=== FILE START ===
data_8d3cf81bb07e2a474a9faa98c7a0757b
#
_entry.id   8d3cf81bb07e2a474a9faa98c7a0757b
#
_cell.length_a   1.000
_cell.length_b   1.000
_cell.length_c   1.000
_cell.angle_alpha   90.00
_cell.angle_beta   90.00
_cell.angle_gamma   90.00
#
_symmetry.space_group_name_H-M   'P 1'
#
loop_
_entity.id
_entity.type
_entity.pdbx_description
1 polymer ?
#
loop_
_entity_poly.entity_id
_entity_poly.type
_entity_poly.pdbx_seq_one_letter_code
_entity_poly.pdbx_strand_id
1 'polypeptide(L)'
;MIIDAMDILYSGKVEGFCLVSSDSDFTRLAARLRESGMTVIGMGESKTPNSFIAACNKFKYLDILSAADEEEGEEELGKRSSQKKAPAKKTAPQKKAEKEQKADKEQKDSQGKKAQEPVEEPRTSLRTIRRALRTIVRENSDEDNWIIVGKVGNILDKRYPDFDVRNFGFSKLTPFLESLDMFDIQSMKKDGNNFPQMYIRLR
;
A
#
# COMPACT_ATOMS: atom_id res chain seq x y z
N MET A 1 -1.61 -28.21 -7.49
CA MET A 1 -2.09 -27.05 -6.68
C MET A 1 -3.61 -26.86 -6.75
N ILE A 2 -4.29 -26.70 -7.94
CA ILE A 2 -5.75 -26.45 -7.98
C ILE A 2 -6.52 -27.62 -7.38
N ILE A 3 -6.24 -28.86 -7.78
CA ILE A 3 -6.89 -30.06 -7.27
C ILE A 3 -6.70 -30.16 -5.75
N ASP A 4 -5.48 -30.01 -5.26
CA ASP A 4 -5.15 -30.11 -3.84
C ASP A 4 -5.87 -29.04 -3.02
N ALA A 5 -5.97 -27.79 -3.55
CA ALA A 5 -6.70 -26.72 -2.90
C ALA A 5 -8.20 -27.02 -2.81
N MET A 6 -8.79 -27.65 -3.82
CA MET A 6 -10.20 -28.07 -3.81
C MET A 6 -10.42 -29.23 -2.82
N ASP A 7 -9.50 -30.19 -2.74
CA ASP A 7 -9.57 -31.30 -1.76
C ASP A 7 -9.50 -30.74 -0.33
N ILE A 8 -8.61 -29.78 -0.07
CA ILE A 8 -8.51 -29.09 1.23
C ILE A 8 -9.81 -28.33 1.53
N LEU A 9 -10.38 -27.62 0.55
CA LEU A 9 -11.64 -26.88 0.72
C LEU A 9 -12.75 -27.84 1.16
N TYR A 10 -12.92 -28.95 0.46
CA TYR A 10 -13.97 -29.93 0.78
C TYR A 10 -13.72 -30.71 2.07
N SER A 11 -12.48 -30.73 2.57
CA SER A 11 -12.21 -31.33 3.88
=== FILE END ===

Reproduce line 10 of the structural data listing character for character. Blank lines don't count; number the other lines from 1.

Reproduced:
_cell.angle_gamma   90.00